Vattenfall: electric transport from 1900
Early electric history in Germany with Bewag
In 1900, almost half of the power supply in Berlin was used for trams and at the same time the first electric cars were introduced.
Bewag (that was merged in to Vattenfall in 2002) operated a range of different electric vehicles during the 1900s. See three examples in the photos.
Europe’s only Mars II Electric was bought by Vattenfall as a pilot project from USA in 1968 and sold to a private owner some 10 years later. It is a Renault 10 that was converted to electric driving with twenty 41 kg lead-cobalt batteries offering a total of 120 Volt and 15 hp, a total weight of 1950, a maximum speed of 100 km/h, a range of almost 200 km and already then the possibility of fast charging to 80 per cent in 45 min.
Vattenfall has entered into a cooperation with the motoring magazine Klassiker to renovate the car and make it fit for today’s roads.
Volvo V60 Plug in Hybrid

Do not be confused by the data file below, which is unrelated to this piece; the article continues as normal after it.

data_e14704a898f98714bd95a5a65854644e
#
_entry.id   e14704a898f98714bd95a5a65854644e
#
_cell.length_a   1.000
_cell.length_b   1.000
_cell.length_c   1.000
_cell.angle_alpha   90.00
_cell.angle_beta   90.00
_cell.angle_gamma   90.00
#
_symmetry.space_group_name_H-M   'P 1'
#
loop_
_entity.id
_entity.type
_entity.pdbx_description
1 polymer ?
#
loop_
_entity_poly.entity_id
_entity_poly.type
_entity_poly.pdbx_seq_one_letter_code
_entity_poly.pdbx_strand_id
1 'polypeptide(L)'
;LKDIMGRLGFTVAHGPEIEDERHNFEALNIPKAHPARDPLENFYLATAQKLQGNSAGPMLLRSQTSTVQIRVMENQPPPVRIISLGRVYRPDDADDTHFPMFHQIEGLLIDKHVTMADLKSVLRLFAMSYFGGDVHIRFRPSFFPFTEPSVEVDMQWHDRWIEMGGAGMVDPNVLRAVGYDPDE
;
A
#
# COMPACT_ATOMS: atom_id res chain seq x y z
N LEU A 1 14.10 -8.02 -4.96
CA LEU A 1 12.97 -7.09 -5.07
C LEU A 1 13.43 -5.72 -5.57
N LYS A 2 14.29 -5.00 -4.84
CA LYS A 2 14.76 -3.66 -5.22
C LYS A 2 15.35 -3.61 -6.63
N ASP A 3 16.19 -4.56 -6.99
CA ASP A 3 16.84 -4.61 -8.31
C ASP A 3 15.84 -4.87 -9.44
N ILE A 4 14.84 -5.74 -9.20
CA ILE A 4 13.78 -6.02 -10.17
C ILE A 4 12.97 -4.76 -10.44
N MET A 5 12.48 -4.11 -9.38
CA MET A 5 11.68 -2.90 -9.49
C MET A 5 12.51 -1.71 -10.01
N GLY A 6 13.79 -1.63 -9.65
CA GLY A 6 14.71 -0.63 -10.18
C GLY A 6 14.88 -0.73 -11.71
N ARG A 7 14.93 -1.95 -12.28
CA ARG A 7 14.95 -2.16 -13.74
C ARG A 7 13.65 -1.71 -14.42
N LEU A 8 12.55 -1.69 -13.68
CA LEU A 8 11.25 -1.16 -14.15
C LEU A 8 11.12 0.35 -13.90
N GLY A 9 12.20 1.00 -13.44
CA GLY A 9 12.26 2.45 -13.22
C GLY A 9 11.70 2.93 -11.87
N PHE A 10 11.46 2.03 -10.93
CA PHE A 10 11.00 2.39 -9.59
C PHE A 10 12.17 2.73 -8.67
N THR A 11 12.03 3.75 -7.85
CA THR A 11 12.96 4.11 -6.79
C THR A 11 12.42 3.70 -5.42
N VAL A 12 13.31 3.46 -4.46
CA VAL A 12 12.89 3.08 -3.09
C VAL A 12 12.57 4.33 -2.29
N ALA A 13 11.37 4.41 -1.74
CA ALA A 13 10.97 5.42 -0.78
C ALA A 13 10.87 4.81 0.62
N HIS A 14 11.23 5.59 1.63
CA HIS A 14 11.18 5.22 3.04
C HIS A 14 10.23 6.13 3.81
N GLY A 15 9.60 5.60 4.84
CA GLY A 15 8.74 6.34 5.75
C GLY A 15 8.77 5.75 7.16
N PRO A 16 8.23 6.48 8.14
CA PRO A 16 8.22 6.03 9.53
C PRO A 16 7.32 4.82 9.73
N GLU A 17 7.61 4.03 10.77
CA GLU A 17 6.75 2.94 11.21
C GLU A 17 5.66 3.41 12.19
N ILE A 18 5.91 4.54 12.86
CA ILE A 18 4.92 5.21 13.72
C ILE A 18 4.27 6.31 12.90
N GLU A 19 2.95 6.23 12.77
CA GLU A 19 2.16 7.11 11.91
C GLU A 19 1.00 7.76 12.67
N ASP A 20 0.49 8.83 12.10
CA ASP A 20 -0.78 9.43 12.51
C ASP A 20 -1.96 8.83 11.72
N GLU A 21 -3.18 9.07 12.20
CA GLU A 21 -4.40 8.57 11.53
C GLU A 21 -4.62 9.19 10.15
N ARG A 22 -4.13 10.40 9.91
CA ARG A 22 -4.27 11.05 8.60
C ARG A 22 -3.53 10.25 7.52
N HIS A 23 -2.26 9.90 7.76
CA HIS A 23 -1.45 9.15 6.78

In 2009, Vattenfall and Volvo entered into a partnership to produce the world´s first diesel plug-in hybrid car, the V60 model, that was presented at the Geneva Auto Salon in March 2012. Vattenfall contributed with knowledge of electrification and Volvo provided valuable industrial knowledge.
It was estimated to sell 175 000 cars, but all expectations were exceeded and close to 275 000 Volvo cars were sold with the plug-in technology. In December 2020, the joint venture was dissolved, and the companies can look back on a successful cooperation that in many ways paved the way for modern electric vehicles.
Vattenfall and the Swedish manufacturer of electric motorbikes CAKE work together to share expertise and know-how in their respective fields of competence. The aim is to develop the first fossil-free electric motorcycle.
The collaboration combines cross-scientific competences between Vattenfall and CAKE, as well as specialists from outside, on the journey towards the fossil-free motorcycle that should be ready for series production in 2025.